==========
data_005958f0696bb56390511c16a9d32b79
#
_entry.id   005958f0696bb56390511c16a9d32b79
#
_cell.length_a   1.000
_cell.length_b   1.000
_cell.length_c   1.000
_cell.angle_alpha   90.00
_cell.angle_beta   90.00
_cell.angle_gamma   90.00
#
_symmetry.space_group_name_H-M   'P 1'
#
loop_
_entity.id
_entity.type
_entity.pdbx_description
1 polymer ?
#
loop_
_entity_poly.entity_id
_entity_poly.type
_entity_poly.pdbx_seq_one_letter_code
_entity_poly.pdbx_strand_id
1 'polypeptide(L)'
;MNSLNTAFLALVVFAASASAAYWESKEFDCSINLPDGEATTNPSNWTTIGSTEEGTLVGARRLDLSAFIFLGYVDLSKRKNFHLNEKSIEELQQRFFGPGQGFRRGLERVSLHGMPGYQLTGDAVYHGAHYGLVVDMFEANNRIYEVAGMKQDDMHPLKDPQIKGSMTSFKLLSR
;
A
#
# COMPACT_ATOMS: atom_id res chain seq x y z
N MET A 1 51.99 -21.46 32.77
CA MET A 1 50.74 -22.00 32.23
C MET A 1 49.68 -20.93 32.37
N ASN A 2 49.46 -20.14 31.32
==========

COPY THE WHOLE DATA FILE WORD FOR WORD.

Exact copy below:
data_005958f0696bb56390511c16a9d32b79
#
_entry.id   005958f0696bb56390511c16a9d32b79
#
_cell.length_a   1.000
_cell.length_b   1.000
_cell.length_c   1.000
_cell.angle_alpha   90.00
_cell.angle_beta   90.00
_cell.angle_gamma   90.00
#
_symmetry.space_group_name_H-M   'P 1'
#
loop_
_entity.id
_entity.type
_entity.pdbx_description
1 polymer ?
#
loop_
_entity_poly.entity_id
_entity_poly.type
_entity_poly.pdbx_seq_one_letter_code
_entity_poly.pdbx_strand_id
1 'polypeptide(L)'
;MNSLNTAFLALVVFAASASAAYWESKEFDCSINLPDGEATTNPSNWTTIGSTEEGTLVGARRLDLSAFIFLGYVDLSKRKNFHLNEKSIEELQQRFFGPGQGFRRGLERVSLHGMPGYQLTGDAVYHGAHYGLVVDMFEANNRIYEVAGMKQDDMHPLKDPQIKGSMTSFKLLSR
;
A
#
# COMPACT_ATOMS: atom_id res chain seq x y z
N MET A 1 51.99 -21.46 32.77
CA MET A 1 50.74 -22.00 32.23
C MET A 1 49.68 -20.93 32.37
N ASN A 2 49.46 -20.14 31.32